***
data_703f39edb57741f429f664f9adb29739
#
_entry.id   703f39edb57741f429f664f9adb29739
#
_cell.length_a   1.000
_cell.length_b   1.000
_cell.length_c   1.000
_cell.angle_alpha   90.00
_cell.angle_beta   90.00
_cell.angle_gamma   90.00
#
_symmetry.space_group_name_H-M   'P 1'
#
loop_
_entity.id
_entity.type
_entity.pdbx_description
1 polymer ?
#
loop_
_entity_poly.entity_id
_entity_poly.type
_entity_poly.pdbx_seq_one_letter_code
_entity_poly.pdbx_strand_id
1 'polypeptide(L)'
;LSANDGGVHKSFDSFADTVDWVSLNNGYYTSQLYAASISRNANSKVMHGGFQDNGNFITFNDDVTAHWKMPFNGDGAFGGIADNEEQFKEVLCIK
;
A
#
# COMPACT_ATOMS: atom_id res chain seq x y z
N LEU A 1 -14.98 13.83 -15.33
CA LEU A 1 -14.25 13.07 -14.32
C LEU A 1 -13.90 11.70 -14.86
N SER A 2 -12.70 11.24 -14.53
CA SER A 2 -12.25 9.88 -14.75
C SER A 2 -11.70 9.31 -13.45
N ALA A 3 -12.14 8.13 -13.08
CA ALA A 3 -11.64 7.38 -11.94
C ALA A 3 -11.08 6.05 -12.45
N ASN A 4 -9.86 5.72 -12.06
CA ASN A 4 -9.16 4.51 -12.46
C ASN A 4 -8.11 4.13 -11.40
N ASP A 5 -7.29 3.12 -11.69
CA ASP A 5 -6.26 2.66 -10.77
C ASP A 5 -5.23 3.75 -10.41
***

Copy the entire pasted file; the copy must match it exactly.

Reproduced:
data_703f39edb57741f429f664f9adb29739
#
_entry.id   703f39edb57741f429f664f9adb29739
#
_cell.length_a   1.000
_cell.length_b   1.000
_cell.length_c   1.000
_cell.angle_alpha   90.00
_cell.angle_beta   90.00
_cell.angle_gamma   90.00
#
_symmetry.space_group_name_H-M   'P 1'
#
loop_
_entity.id
_entity.type
_entity.pdbx_description
1 polymer ?
#
loop_
_entity_poly.entity_id
_entity_poly.type
_entity_poly.pdbx_seq_one_letter_code
_entity_poly.pdbx_strand_id
1 'polypeptide(L)'
;LSANDGGVHKSFDSFADTVDWVSLNNGYYTSQLYAASISRNANSKVMHGGFQDNGNFITFNDDVTAHWKMPFNGDGAFGGIADNEEQFKEVLCIK
;
A
#
# COMPACT_ATOMS: atom_id res chain seq x y z
N LEU A 1 -14.98 13.83 -15.33
CA LEU A 1 -14.25 13.07 -14.32
C LEU A 1 -13.90 11.70 -14.86
N SER A 2 -12.70 11.24 -14.53
CA SER A 2 -12.25 9.88 -14.75
C SER A 2 -11.70 9.31 -13.45
N ALA A 3 -12.14 8.13 -13.08
CA ALA A 3 -11.64 7.38 -11.94
C ALA A 3 -11.08 6.05 -12.45
N ASN A 4 -9.86 5.72 -12.06
CA ASN A 4 -9.16 4.51 -12.46
C ASN A 4 -8.11 4.13 -11.40
N ASP A 5 -7.29 3.12 -11.69
CA ASP A 5 -6.26 2.66 -10.77
C ASP A 5 -5.23 3.75 -10.41